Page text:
[Marxism] fronting for Morales

Stuart Munckton stuartmunckton at gmail.com
Wed Jun 18 21:28:31 MDT 2008


Maybe I wasn't clear enough, but in order not to get bogged down in false
debates and counter-positions I agree with Saint Just and, as I assume is a
reasonable starting point for people on a Marxist mailing list, think that
in Bolivia there is a need for the capitalist state to be dismantled,smashed
whatever and replaced with a revolutionary state based on the
self-organisation of the oppressed.

Not only do I not think that Morales has liberated the state (I said
government, but even that was probably not made explicit enough that I was
referring to the formal winning of positions, which, as I did say is "very
different from winning power in the real sense") from imperialism and its
local allies, I don't think he can. This can only be carried out by the
great mass the oppressed themselves.

If such a thing had occurred in October 2003 or in the 2005 uprising that
would have been great.

But sometimes victories are partial, for many reasons and not always because
of either mistakes of the leadership or because leadership is in the hands
of those in who don't wish to carry out a successful revolution. No one can
deny that the gains in Bolivia is anything more than partial. However, while
very partial, it is a gain that formal positions have been taken from the
hands of imperialism's agents. To say "liberated" is probably to imply more
than what has been won, because the actual operation of the government is
tied to the political and economic framework of the country.

However, in the struggle to overturn that framework, it is a step forward to
take those positions although it requires those position to be used in a
useful way. Here there seems a real difference, because you think it was a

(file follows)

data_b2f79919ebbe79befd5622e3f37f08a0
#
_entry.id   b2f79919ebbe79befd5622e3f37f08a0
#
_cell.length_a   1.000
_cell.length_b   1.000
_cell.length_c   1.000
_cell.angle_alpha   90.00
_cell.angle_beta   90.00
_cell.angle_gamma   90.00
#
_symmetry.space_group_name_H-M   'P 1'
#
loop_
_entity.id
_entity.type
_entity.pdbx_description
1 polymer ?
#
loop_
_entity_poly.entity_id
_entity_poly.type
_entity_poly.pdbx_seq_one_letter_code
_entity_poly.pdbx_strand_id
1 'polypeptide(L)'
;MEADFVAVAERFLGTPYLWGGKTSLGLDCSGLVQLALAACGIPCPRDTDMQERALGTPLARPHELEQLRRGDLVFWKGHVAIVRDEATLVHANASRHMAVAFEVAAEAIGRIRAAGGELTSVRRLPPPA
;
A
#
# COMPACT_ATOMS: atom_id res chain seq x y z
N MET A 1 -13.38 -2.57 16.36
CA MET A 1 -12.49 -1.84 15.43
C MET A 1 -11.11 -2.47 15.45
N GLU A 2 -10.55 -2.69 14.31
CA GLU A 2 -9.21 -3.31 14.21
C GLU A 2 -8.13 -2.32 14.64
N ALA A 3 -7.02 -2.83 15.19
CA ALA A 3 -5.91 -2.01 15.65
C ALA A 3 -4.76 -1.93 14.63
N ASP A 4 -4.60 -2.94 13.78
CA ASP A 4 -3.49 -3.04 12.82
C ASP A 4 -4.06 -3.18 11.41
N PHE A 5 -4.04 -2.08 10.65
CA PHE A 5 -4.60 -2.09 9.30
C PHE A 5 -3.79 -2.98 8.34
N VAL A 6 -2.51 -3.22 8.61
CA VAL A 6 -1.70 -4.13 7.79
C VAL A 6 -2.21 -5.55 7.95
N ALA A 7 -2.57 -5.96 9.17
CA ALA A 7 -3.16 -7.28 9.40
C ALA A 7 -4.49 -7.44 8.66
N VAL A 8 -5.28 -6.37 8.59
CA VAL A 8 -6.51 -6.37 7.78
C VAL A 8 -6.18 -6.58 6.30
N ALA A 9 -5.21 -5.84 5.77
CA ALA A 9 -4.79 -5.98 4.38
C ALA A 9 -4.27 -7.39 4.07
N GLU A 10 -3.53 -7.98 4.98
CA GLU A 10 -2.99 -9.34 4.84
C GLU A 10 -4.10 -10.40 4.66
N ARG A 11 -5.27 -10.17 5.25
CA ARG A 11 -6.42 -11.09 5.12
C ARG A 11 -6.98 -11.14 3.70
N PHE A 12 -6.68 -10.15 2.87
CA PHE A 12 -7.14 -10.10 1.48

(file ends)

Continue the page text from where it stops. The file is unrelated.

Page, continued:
step back, which is based, I guess, on the argument that something further
could have been won in 2003 or 2005, or already existed on the ground.

Leaving that aside, the gains associated with the MAS government (which I
assume we can agree there have been some) are a product of and reflection of
the social struggle, as are the gains associated with nationalisations,
social programs etc - as partial as these things are.

This is understood by imperialism — it wants the government back. Of course,
it is not the individuals it is worried about, but the mass movement behind
it, however two are linked. It is in the interest of the mass movement to
prevent the fascist-minded oligarchy from getting rid of the MAS government.
The danger is immense, I think we all agree.

When you have only won a partial victory, there is no room to stand still.
Things will either go forwards or go back. Insert Saint Just quote here.

However, simply recongising that doesn't end the question. The question is
how Morales, and the strategy he promotes,  fits into this struggle, about
which different opinions are being expressed, particularly on the state of
that struggle at different points.

Stuart



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